Last week six scientists and a former government official were sentenced to imprisonment for their reassurances about safety prior to the 2009 earthquake in L’Aquila which killed over 300 people. While many commentators have expressed deep concern that this is a case of ‘science on trial’, Julien Etienne and Tommaso Palermo contend that the trial is one of public communication. They argue that in countries such as Italy, officials have sometimes downplayed natural or technological risks to reassure the public, at little cost to themselves if they happened to be wrong. The L’Aquila trial and verdict may be a sign that this is now changing.
On the 23rd of October, an Italian court sentenced six scientists and a former government official to six years imprisonment in relation to the earthquake that killed more than 300 people in L’Aquila in April, 2009. According to the prosecutors and the families of the victims, the accused failed to evaluate and then communicate the potential risk to the population. Specifically, their alleged negligence is related to a public meeting held in the city of L’Aquila on the 31st of March 2009, where the six scientists had been asked to provide expert advice on the situation in L’Aquila. The meeting came after weeks of tremors and warnings of a forthcoming major earthquake propagated by a local amateur seismologist, which caused alarm in the population.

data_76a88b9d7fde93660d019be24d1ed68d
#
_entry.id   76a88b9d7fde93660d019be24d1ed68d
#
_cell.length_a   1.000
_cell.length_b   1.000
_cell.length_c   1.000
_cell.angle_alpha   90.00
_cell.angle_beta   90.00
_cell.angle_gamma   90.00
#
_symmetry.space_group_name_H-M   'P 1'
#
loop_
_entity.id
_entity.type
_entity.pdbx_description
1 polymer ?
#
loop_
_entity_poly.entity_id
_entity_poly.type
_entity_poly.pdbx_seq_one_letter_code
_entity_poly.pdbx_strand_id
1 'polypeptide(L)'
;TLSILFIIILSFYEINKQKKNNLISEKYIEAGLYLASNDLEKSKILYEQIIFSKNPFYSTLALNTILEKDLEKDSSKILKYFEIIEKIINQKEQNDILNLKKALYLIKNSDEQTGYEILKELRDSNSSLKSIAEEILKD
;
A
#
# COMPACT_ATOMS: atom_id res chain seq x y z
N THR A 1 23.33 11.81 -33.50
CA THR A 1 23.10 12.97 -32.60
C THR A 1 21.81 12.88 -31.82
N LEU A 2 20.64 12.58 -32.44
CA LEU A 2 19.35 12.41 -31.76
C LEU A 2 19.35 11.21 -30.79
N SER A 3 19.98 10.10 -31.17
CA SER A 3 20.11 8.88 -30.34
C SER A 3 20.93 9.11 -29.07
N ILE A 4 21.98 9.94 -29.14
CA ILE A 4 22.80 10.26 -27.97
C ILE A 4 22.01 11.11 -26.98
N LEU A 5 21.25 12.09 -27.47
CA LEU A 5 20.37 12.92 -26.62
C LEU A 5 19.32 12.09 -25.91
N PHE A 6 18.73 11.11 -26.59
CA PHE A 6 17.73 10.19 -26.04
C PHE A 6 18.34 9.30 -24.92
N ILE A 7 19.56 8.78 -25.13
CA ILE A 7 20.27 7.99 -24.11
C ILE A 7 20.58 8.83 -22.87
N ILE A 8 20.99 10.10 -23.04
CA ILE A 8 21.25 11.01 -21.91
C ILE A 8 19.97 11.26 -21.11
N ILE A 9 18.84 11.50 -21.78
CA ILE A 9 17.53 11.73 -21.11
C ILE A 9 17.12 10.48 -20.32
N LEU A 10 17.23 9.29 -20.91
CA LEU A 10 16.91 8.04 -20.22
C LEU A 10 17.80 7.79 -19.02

This trial has been widely labelled a ‘trial of science’ which resonates universally. It has been implied that the judgement has found human responsibility in a natural disaster: a ‘medieval’ and ‘chilling’ connection. However, it seems that this interpretation ignores key facts of the case, and contrary to much media coverage, we do not see a universal case of ‘science on trial.’ We rather find elements of national or regional peculiarity.
Firstly, the nature of the charges has been misrepresented in the media as a failure to predict an earthquake. But the accusation refers to unreasonable reassurances given by the six scientists, part of a ‘major risks’ advisory expert panel, and the government official that communicated to the media on that day. The nature of the ‘unusual’ meeting is also important. Contrary to established practice, the meeting was held in L’Aquila and open to the public. It was rather short and actions to be undertaken were not discussed. No formal statement was released after the meeting, while the minutes of the meeting were not prepared until after the earthquake had occurred. A press conference and interviews with the government official were the only public comments to emerge immediately after the meeting.
A central element in the dispute is an ‘optimistic’ interview given by the government official after the meeting. He argued that the ‘scientific community’ confirmed that the multiple tremors were a good sign as energies were being discharged instead of piling up. This assertion has been strongly disputed, even by the convicted scientists during the trial. New evidence suggests that the Head of Civil Protection (the direct superior of the convicted government official) had this idea in mind before the meeting took place. Investigators heard him (at the time his phone was tapped because of investigations in a corruption probe) to make clear that the message ‘the more tremors, the less danger’ had to be conveyed to the local population as an indisputable scientific fact.